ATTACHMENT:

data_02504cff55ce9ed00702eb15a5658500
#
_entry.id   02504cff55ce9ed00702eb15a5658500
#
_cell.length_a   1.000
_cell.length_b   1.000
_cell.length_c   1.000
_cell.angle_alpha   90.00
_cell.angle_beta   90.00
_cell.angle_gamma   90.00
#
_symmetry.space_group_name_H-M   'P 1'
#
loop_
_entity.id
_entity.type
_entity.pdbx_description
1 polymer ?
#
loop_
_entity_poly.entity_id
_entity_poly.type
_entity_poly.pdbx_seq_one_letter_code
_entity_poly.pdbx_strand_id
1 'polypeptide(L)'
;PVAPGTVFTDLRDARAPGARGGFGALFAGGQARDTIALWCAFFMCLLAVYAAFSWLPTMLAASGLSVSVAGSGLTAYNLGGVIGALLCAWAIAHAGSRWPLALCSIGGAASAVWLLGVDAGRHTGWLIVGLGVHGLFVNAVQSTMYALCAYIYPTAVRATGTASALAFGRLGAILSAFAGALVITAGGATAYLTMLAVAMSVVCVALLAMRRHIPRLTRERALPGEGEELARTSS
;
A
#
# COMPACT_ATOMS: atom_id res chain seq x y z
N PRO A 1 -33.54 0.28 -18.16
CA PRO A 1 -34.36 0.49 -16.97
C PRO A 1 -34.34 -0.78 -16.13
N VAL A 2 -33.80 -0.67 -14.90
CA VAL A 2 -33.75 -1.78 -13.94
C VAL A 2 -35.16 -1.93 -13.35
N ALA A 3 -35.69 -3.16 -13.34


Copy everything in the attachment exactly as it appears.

data_02504cff55ce9ed00702eb15a5658500
#
_entry.id   02504cff55ce9ed00702eb15a5658500
#
_cell.length_a   1.000
_cell.length_b   1.000
_cell.length_c   1.000
_cell.angle_alpha   90.00
_cell.angle_beta   90.00
_cell.angle_gamma   90.00
#
_symmetry.space_group_name_H-M   'P 1'
#
loop_
_entity.id
_entity.type
_entity.pdbx_description
1 polymer ?
#
loop_
_entity_poly.entity_id
_entity_poly.type
_entity_poly.pdbx_seq_one_letter_code
_entity_poly.pdbx_strand_id
1 'polypeptide(L)'
;PVAPGTVFTDLRDARAPGARGGFGALFAGGQARDTIALWCAFFMCLLAVYAAFSWLPTMLAASGLSVSVAGSGLTAYNLGGVIGALLCAWAIAHAGSRWPLALCSIGGAASAVWLLGVDAGRHTGWLIVGLGVHGLFVNAVQSTMYALCAYIYPTAVRATGTASALAFGRLGAILSAFAGALVITAGGATAYLTMLAVAMSVVCVALLAMRRHIPRLTRERALPGEGEELARTSS
;
A
#
# COMPACT_ATOMS: atom_id res chain seq x y z
N PRO A 1 -33.54 0.28 -18.16
CA PRO A 1 -34.36 0.49 -16.97
C PRO A 1 -34.34 -0.78 -16.13
N VAL A 2 -33.80 -0.67 -14.90
CA VAL A 2 -33.75 -1.78 -13.94
C VAL A 2 -35.16 -1.93 -13.35
N ALA A 3 -35.69 -3.16 -13.34